So even the Torygraph doesn’t think the Tories really respect our right to be free from government control. But if you want more evidence, or some things to say to people who say they vote Tory because they believe in individual freedom, here you go:

  • They scrapped ID cards right? Well, almost. They kept them for migrants. Partly because you never can trust those dusky foreigners, but mostly because no one was watching or caring. In Toryland an authoritarian act doesn’t count if no one notices, and particularly if their core voters don’t notice.

  • Criminal Justice and Public Order Act 1994. Criminal Justice and Public Order Act 1994. Criminal Justice and Public Order Act 1994. Criminal Justice and Public Order Act 1994. A despicable piece of legislation in pretty much every regard, though I can’t really argue with extending the definition of rape to include anal rape – presumably everyone had just been too prudish to talk about it before. The Act not only increased police powers considerably, meaning a reduction in rights for ordinary people, but it was also an act of intergenerational authoritarianism passed to appease their core voters who were worried by the youngsters being able to, y’know, have too much fun.

  • Sure, the Tories hated unions, but they never prevented their right to associate, right? They would never go that far, right? Except what they did was pass a raft of legislation aimed at de-politicising unions and preventing them from taking political actions. They used the instrument of legislation to destroy a political opponent. You can associate, they said, just don’t do it politically. Because we don’t like it. But we love freedom, honest.

  • Their foreign policy. Like, forever. After the Bahrain government murdered protesters yesterday, David Mellor came on Radio 4 defending the Bahrain government as a ‘stalwart friend of the West’. By which he presumably meant a stalwart friend of him and his rich friends who’ve made money from them. They pretended they were supporting Pinochet as a bulwark against communism. Except supporting authoritarianism to prevent authoritarianism doesn’t really make sense does it? Does it? I’m pretty sure it doesn’t, unless logic changed since I last checked. It does make sense if what really bothers you – much more than anyone’s freedom – is the issue of whether you can make money with that government.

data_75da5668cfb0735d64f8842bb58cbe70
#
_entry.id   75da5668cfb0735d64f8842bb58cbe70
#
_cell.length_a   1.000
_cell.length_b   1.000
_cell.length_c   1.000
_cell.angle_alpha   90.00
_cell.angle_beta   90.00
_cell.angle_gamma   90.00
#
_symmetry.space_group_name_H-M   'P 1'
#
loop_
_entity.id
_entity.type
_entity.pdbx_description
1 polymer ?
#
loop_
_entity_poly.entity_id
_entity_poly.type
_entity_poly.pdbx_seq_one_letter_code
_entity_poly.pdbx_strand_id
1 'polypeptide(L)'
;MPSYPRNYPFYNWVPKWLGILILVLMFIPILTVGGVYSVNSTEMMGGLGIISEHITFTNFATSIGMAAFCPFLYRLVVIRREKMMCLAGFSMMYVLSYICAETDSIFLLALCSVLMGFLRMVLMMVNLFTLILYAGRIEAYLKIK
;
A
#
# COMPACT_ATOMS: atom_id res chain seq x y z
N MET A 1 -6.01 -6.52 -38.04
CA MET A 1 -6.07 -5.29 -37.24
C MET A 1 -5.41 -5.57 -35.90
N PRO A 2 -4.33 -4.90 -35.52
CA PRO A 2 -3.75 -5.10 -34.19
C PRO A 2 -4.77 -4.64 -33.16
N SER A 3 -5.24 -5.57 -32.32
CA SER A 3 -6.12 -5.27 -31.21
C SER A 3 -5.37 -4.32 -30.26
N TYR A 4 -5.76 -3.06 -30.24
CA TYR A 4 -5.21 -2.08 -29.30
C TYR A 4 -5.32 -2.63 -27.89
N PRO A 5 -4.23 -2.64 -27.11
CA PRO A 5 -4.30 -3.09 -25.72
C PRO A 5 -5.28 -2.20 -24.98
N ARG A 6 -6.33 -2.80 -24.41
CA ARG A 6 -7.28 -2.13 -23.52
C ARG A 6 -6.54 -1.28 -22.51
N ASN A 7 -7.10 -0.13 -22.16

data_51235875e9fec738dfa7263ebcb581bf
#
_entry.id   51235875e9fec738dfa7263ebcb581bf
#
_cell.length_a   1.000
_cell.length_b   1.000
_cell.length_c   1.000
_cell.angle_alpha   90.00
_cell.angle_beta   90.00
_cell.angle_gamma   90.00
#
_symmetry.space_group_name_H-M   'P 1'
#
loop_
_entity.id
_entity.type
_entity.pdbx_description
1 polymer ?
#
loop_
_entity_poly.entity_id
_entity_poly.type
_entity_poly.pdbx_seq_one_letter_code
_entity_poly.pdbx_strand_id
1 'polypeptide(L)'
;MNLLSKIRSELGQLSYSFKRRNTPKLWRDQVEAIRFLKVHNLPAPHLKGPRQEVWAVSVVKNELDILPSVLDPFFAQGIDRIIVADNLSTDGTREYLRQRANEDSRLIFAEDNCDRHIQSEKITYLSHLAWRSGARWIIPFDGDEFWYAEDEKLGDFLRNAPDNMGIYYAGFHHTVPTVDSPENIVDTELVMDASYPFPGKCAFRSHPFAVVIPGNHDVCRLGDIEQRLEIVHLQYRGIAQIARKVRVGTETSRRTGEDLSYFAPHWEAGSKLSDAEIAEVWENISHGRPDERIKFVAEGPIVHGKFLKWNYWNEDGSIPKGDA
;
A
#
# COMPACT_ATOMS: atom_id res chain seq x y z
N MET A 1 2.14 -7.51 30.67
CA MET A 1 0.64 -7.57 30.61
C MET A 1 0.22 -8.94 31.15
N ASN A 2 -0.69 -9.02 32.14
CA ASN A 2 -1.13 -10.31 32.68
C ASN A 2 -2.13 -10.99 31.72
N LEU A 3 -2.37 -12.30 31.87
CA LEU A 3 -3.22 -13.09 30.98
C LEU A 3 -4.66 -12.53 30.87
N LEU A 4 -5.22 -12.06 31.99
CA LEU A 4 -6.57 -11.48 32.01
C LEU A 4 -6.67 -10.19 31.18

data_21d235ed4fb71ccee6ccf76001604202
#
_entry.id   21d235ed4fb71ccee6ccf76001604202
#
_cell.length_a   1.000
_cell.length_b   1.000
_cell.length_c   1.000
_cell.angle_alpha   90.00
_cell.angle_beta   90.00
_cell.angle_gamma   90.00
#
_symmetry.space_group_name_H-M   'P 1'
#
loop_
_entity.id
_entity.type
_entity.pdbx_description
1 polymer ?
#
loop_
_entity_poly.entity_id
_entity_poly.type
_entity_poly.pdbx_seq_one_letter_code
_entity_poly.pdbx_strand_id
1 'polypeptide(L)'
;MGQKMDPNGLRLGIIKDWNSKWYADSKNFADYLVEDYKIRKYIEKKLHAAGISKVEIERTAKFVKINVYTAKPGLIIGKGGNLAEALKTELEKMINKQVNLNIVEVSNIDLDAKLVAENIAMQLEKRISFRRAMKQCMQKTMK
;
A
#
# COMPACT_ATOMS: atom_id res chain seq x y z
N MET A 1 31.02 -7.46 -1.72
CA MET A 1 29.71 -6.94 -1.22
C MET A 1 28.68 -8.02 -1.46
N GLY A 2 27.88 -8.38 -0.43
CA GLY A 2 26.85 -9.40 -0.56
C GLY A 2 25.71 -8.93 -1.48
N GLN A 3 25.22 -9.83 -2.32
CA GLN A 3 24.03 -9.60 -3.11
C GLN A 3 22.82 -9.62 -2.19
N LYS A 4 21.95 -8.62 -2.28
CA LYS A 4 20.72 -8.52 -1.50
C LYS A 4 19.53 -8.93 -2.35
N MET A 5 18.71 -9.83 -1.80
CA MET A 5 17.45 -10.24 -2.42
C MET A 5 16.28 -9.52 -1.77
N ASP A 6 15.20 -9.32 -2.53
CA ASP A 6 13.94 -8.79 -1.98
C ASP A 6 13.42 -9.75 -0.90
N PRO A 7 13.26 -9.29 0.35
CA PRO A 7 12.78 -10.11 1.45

• And finally, when they do claim to be putting effort into ‘liberating’ people to do what they want, what they mostly tend to do is liberate corporations to do what they want. They’re good at that. A bit of a shame then that a corporation is an essentially authoritarian structure utterly unconcerned with the rights of individuals.

I do have common ground with Tory voters. Where we separate is the issue of whether the Tories mean anything they say.

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One Response to What to say when people say…I vote Tory because I believe in individual freedom

  1. tim says:

    I think Tory policy is pro individual freedom. Just not for everyone. They are pro rich people being able to do whatever they want. And poor people doing what rich people tell them to. The reason they stopped ID cards (in as far as they did)? Because – can you imagine Dave Cameron at a dinner party explaining to his friends why they had to stand in that biometric booth in the local post office? Having to remember to get your PA to renew your dammed passport is bad enough.

    Actually, there new immigration (tier 1 migrant) rules seem basically to be a “how rich are you” test….

    BTW, I think ‘stalwart friend of the West’ means, “allowed UK oil companies to operate at very low rates of taxation and regulatory supervision”